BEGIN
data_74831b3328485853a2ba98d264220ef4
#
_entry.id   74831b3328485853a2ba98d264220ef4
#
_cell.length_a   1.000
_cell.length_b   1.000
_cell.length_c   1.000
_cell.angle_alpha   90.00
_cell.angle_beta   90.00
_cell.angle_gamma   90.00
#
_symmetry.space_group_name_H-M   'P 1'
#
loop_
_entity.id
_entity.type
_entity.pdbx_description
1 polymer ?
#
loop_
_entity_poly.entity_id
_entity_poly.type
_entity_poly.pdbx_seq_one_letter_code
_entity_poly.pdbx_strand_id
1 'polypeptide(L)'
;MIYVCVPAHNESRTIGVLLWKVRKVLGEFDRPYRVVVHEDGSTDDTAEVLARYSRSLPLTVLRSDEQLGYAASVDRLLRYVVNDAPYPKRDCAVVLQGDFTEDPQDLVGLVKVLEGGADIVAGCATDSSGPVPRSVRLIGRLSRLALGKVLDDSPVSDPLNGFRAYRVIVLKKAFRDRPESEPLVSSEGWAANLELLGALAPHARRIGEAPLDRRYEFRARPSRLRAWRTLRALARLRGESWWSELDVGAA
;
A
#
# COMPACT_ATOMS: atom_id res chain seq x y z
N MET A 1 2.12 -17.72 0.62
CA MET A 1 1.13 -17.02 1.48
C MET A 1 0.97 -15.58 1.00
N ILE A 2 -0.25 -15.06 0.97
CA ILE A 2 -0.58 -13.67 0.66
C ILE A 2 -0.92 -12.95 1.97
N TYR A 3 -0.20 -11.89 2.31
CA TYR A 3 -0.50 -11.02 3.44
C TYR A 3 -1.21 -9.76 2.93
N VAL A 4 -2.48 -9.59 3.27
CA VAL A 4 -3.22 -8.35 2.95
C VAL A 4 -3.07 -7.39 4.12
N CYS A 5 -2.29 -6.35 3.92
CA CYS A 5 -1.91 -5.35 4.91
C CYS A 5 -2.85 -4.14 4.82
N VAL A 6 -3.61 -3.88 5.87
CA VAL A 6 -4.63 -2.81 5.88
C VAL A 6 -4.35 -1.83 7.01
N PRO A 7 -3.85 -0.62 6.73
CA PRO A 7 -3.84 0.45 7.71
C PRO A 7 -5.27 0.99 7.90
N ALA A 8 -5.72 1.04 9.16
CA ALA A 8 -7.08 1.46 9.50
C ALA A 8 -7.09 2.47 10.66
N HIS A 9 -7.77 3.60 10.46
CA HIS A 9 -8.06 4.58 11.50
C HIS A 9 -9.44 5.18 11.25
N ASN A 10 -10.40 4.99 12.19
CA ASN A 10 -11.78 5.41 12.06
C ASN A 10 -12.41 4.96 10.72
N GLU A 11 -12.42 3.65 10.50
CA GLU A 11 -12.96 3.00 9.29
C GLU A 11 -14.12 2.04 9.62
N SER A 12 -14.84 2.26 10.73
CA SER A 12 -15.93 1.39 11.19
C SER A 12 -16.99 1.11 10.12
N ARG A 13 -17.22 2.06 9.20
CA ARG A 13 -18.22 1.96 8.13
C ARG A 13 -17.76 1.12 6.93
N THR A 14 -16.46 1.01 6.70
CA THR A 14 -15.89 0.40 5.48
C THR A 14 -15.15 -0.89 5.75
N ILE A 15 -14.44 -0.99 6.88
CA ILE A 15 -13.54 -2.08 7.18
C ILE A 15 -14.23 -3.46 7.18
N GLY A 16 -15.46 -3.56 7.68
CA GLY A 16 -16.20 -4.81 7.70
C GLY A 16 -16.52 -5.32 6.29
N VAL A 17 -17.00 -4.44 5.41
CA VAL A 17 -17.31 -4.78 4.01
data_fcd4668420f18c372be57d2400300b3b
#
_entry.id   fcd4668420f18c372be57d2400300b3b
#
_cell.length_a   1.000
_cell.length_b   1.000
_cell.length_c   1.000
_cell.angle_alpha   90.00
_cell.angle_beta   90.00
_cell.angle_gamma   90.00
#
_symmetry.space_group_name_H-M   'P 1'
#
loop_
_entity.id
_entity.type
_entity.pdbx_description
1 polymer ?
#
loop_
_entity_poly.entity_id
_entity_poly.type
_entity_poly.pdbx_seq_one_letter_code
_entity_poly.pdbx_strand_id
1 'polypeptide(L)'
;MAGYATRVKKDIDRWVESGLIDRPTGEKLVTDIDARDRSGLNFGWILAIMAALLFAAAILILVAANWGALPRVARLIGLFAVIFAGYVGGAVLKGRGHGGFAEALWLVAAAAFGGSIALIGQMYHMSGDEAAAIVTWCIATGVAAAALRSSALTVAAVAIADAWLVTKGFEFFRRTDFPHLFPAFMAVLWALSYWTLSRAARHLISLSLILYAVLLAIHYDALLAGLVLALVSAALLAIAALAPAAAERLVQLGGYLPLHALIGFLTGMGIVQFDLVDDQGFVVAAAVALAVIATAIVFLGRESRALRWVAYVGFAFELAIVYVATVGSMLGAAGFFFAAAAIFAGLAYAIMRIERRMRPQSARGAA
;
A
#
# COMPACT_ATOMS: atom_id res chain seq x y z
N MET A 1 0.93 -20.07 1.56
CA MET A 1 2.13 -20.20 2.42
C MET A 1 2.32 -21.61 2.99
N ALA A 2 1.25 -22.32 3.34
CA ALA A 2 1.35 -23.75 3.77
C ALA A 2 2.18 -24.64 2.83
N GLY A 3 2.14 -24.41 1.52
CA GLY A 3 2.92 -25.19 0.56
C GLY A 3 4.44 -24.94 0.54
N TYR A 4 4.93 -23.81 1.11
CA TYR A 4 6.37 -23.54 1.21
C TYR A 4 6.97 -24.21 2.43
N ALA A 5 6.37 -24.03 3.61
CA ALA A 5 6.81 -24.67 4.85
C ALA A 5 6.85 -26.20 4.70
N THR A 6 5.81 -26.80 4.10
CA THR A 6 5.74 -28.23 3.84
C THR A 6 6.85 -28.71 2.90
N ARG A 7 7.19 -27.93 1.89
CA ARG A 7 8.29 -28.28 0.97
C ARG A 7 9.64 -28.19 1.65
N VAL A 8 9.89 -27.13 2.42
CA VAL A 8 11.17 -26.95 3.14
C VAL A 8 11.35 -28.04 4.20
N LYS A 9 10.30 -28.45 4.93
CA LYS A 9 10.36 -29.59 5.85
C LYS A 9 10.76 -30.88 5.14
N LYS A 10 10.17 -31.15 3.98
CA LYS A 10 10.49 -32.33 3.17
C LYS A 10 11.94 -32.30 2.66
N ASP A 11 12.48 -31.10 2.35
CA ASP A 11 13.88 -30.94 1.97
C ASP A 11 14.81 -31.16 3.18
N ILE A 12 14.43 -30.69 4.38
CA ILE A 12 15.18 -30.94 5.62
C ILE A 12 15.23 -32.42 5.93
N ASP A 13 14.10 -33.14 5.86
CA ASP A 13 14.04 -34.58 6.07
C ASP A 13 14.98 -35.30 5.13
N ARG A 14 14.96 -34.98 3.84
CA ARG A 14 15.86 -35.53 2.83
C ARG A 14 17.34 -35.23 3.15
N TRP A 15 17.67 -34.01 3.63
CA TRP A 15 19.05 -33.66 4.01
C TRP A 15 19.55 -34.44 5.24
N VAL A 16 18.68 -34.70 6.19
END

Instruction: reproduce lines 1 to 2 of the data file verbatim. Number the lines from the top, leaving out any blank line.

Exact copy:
data_74831b3328485853a2ba98d264220ef4
#